Recipes

In this undated photo provided by Workman Publishing, Katie Workman poses for a photo. (Todd Coleman/Workman Publishing via AP)

Farro is great in soups, salads and as a substitute for short-grained rice in risotto-like dishes (often called farrotto). Here it is used as the base of a vegetable-studded side dish. You can change up the vegetables however you see fit, and if a grill isn’t handy go ahead and roast them in the oven.


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This July 20, 2015 photo shows baked stuffed peppers with freekeh in Concord, NH. (AP Photo/Matthew Mead)

One of the bonuses of this recipe is that you can prep and stuff the peppers a day ahead of time, then finish them in the oven right before the meal. One stuffed pepper half per person makes for a splendid side dish. Two per person makes for a delicious and nutritious meatless entree.


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This July 20, 2015 photo shows teff and almond tea cakes in Concord, N.H. Teff is a tiny grain, and one that has been cultivated for centuries in Ethiopia and Eritrea. It is best known for its traditional use in the fermented flatbread known as injera. (AP Photo/Matthew Mead)

Teff, which is gluten-free, works well as porridge or polenta, and also can be added to vegetarian burgers, cakes and cookies. To cook, place 1 cup of teff and 3 cups of water in a heavy-bottomed saucepan, cover and simmer for 15 to 20 minutes, says Maria Speck, author of “Simply Ancient Grains.”


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This July 20, 2015 photo shows millet coconut bites in Concord, N.H. Crunchy and nutty with a corn-like sweetness, this gluten-free grain with a fluffy texture makes a perfect side dish or salad. (AP Photo/Matthew Mead)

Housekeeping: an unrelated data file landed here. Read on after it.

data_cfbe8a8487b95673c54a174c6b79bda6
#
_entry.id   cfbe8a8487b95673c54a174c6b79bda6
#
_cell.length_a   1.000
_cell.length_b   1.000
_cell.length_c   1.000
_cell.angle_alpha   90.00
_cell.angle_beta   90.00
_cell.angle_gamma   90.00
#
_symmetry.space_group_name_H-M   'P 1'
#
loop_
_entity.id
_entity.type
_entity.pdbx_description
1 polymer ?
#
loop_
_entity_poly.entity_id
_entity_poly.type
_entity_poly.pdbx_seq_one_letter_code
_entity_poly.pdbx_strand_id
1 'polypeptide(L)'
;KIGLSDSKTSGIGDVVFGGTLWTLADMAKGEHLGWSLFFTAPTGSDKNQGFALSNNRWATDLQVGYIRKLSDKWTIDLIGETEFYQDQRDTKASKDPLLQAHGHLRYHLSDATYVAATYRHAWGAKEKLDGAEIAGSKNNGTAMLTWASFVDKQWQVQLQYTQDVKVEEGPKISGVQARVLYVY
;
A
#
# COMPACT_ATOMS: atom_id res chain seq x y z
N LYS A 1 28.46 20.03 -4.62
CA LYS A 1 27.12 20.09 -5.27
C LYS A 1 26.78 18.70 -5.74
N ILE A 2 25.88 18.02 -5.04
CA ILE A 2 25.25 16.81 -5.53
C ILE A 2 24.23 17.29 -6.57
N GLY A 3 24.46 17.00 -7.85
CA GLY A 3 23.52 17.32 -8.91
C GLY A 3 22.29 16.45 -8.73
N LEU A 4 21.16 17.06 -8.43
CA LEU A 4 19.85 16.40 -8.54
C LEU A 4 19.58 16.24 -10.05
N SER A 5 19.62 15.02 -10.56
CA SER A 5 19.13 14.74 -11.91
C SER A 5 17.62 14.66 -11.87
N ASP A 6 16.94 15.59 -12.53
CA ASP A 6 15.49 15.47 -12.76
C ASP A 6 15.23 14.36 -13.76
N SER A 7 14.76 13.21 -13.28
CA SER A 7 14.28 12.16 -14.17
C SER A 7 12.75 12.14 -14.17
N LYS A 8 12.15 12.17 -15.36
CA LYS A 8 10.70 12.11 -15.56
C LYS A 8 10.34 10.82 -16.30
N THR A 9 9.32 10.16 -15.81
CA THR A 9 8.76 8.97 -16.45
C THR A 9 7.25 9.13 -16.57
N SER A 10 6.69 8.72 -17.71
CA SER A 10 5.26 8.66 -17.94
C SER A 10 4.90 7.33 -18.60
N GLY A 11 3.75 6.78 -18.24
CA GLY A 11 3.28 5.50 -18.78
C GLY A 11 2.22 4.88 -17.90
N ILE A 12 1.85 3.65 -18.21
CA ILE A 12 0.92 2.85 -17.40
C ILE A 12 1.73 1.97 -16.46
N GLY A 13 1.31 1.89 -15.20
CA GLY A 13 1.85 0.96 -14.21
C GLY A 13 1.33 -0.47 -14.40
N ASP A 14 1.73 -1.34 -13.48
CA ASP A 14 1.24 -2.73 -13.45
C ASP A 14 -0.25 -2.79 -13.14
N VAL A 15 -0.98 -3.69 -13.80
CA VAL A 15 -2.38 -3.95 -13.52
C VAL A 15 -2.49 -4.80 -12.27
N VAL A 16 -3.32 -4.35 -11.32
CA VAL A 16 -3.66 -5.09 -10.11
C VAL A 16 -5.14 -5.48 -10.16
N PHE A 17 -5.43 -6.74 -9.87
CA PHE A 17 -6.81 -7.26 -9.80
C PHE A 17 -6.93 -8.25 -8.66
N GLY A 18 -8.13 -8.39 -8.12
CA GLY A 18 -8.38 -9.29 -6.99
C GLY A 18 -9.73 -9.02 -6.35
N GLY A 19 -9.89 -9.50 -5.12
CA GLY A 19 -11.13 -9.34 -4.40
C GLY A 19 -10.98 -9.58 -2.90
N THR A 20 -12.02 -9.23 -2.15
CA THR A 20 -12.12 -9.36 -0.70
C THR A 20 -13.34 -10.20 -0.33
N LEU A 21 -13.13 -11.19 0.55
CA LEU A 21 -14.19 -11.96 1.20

Crunchy and nutty with a corn-like sweetness, this gluten-free grain with a fluffy texture makes a perfect side dish or salad. Add 1 cup of millet to a heavy-bottomed pot, cover with 1 3/4 cups of water, then cover and simmer for 15 to 20 minutes, says Maria Speck, author of “Simply Ancient Grains.” Remove from the heat and let the grains sit, covered, for 10 minutes. Fluff with a fork before serving.


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This July 20, 2015 photo shows whole grain freekeh in Concord, N.H. freekeh and triticale are among the latest hot whole grains gaining ground as more Americans look beyond brown rice. (AP Photo/Matthew Mead)

Cracked freekeh, which is the most common variety sold in the United States, does not require soaking and can be cooked using both of the above methods in about 15 to 20 minutes. In all cases, let the fully cooked grains stand in the covered pot for 10 minutes before serving to absorb any remaining moisture.


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This July 20, 2015 photo shows whole grain quinoa in Concord, NH. A little quinoa here and there can improve almost any dish. (AP Photo/Matthew Mead)

Available in golden, red and black varieties, quinoa is slightly crunchy and highly versatile, good for everything from soups, salads and side dishes to vegetarian burgers. For perfect quinoa, combine 1 cup of quinoa with 1 3/4 cups water in a heavy-bottomed pot. Cover and gently simmer for 10 to 20 minutes. Remove from the heat and let the grains sit, covered, for 10 minutes. Fluff with a fork before serving.


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